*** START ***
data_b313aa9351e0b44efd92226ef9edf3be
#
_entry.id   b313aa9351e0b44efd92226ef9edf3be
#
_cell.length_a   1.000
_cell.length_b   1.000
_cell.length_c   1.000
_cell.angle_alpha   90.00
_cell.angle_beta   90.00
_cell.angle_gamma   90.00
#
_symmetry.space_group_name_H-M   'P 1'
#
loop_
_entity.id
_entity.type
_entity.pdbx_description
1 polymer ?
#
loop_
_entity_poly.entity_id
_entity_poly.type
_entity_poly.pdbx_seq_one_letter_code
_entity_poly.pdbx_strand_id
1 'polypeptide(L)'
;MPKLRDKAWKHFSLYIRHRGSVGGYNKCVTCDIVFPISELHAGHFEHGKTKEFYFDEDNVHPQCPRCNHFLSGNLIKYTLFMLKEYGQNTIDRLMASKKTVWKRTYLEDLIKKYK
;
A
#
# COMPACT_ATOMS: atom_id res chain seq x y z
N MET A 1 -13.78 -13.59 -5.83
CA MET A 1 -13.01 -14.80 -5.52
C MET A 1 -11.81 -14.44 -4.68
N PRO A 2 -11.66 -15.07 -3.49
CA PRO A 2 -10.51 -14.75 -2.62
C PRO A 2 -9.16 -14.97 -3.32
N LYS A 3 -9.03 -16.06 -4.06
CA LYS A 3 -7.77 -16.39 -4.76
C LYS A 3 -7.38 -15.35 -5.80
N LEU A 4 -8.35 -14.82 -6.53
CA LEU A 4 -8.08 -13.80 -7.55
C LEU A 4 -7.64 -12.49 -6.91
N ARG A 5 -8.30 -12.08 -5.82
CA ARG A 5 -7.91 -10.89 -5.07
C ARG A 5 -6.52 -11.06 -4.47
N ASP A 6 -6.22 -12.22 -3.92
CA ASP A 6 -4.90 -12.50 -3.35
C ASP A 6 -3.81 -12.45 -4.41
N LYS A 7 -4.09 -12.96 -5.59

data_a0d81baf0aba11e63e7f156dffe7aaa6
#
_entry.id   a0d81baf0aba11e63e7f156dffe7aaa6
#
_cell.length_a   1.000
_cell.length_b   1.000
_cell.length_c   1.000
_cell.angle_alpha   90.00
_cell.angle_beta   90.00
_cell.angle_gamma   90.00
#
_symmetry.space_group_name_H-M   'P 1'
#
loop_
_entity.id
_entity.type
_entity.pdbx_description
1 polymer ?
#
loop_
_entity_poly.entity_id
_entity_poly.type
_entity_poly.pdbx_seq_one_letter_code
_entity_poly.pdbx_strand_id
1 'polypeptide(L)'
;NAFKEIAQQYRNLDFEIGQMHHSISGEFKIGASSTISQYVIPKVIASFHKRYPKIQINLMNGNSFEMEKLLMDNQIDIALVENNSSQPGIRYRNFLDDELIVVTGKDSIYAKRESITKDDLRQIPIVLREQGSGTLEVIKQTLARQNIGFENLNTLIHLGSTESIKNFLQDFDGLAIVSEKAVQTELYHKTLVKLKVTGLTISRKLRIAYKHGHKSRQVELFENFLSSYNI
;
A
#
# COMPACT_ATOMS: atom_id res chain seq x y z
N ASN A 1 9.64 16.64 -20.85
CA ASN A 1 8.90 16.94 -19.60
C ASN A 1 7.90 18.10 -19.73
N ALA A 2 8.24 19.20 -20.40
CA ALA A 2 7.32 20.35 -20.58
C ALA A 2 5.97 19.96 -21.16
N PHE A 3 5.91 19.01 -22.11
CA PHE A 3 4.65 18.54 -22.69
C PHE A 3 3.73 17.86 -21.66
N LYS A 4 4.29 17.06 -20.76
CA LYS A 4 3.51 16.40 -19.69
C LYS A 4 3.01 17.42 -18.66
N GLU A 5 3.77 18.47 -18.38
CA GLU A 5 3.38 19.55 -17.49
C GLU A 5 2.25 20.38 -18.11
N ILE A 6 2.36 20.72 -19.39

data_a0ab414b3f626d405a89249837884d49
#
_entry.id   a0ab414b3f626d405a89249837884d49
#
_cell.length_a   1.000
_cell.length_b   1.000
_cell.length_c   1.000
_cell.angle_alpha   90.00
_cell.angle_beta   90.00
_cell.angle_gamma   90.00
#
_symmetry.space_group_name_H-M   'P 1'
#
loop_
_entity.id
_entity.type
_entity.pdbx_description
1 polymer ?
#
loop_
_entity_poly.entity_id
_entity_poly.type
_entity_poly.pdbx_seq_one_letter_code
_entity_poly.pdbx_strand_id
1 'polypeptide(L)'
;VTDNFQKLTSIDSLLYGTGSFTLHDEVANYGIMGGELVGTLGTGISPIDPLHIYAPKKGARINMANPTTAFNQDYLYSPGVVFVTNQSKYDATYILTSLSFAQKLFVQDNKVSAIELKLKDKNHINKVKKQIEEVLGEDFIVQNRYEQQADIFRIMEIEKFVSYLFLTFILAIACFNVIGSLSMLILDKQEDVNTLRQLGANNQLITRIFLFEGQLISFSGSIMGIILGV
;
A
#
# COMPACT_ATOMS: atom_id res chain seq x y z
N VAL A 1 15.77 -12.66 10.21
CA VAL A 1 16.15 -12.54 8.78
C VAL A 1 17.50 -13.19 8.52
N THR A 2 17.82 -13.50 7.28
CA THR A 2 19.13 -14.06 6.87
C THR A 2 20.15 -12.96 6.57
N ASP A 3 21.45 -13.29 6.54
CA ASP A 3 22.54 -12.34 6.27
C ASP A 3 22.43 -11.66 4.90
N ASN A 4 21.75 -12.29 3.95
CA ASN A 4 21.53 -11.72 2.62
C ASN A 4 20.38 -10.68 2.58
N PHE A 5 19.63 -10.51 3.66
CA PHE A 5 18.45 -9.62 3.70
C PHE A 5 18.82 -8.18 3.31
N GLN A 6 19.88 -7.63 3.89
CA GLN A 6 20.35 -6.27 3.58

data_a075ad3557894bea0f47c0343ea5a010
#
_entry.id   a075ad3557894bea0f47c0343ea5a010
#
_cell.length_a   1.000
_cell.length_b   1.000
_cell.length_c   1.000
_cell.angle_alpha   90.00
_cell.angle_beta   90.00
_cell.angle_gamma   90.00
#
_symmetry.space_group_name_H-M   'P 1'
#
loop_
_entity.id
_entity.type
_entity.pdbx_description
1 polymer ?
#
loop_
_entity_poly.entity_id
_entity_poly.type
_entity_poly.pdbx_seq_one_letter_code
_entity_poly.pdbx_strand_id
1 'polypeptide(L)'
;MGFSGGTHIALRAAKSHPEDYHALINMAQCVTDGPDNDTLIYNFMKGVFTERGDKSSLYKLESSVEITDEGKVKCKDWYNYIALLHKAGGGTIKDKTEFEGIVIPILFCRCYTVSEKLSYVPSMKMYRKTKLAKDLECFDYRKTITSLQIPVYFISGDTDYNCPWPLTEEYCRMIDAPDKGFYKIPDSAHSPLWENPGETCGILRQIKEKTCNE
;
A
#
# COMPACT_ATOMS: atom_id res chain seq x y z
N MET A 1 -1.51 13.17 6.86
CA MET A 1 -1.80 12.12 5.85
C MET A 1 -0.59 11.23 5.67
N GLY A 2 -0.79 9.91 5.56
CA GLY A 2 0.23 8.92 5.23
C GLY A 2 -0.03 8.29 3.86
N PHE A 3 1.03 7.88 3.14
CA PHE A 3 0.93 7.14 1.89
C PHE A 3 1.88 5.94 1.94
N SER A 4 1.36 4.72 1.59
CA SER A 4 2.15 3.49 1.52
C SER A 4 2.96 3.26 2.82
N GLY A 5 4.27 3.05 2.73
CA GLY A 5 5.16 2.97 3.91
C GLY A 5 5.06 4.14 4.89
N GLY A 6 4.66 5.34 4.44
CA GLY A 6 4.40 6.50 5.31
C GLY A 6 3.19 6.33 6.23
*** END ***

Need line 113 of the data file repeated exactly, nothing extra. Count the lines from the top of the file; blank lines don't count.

1 polymer ?